UNFPA, policymakers discuss feminisation of ageing in SL | Daily News


 

UNFPA, policymakers discuss feminisation of ageing in SL

The life expectancy of a Sri Lankan woman is 79 years as opposed to 72 years of a Sri Lankan man. This means that at age 60, women in Sri Lanka can live 19 more years compared to 12 more years for men. With the fastest growing ageing population in South Asia, it is predicted that by 2030, one in five Sri Lankans will be over 60 years. With the majority of Sri Lanka’s ageing population being women, the feminisation of ageing brings about unique challenges and opportunities that the country must be prepared for.

This year’s World Population Day calls for global attention to the unfinished business of the 1994 International Conference on Population and Development, where 179 governments recognised that people’s rights, choices and well-being make the path to sustainable development. In line with this, the United Nations Population Fund (UNFPA) in partnership with the Primary Industries and Social Empowerment Ministry and HelpAge Sri Lanka convened the second event of a series of high-level policy dialogue on population ageing titled Ageing Without Limits. The dialogue aims to provide policy-level inputs to maximise the opportunity of population ageing with learning from other countries. The theme for this dialogue was Feminization of Ageing, which focused on the gender dimensions of population ageing, sexual and reproductive health and social protection issues.

In his opening remarks, Social Welfare and Primary Industries Minister Daya Gamage said, “Preparing for an ageing population is vital to the achievement of sustainable development goals. Sri Lanka should ensure healthy lives and promote well-being for all at all ages including for older women.”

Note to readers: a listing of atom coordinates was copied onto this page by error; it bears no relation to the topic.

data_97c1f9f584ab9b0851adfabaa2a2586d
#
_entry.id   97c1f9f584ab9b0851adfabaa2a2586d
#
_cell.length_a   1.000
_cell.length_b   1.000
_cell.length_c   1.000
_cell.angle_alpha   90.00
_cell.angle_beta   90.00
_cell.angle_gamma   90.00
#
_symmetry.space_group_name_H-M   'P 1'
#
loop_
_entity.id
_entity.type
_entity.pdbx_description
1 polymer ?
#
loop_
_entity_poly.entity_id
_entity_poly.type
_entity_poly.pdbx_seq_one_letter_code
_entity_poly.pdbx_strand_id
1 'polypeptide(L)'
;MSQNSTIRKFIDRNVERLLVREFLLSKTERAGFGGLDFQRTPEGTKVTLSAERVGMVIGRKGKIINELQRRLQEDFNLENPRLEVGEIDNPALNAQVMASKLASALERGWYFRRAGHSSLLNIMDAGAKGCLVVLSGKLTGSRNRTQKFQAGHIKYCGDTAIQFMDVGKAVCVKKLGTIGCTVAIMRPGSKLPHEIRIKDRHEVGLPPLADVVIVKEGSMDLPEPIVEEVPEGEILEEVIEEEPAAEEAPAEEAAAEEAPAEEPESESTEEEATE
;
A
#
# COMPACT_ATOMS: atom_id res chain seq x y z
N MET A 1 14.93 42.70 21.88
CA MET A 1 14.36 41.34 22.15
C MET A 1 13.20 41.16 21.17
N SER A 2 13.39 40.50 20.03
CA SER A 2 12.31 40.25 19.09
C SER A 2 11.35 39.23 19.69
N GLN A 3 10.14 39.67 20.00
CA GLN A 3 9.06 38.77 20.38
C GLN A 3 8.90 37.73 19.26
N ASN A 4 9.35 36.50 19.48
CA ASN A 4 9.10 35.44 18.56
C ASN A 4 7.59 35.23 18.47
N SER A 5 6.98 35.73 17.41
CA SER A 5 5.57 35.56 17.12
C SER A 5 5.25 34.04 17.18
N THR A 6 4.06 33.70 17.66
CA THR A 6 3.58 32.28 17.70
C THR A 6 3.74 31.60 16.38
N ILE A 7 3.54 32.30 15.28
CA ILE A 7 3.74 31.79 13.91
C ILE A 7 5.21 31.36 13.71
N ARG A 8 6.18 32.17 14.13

Highlighting issues related to gender inequality, Representative of the UNFPA Sri Lanka, Ritsu Nacken said, gender relations affect the entire lifecycle from birth to death, influencing access to resources and opportunities. For example, the impact of gender inequalities in education and employment opportunities increases through every stage of an individual’s life, hitting hardest in the old age. Women also spend more time in unpaid care work than men. As a result, older women are more likely than older men to be poor without savings or pension. Gender inequality, poverty and ageing thus manifest as the face of the feminisation of ageing.”

The panel comprised of former Chief of the Social Development Division, United Nations Economic and Social Commission for Asia and the Pacific (UNESCAP) and former Senior Advisor on Ageing at the Social and Family Development Ministry, Singapore, Thelma Kay, Regional Advisor for Population Ageing and Sustainable Development at the UNFPA Regional Office – Thailand, Rintaro Mori, and Senior Lecturer and Consultant Psychiatrist at the Peradeniya University, Dr. Pabasari Ginige.

The insightful discussions focused on how the feminisation of ageing must be addressed through a lifecycle approach to ensure that women’s rights and needs are looked into throughout their life and on the importance of achieving gender equality when addressing issues related to women and ageing. The role of women and their contribution to a silvery economy was discussed where the need for rights-based and evidence-based policies were highlighted as key to ensuring that women age with security, dignity and their full rights.

The panel was moderated by Lakshman Kadirgamar Institute Executive Director Dr. Ganeshan Wignaraja and officials from the government, the international community, civil society, academia, private sector and the media engaged in the dialogue. The UNFPA will continue this series of dialogues to provide inputs to strengthen policies and support the development and implementation of a holistic system to ensure Sri Lanka is prepared to maximise the opportunity of population ageing in Sri Lanka.


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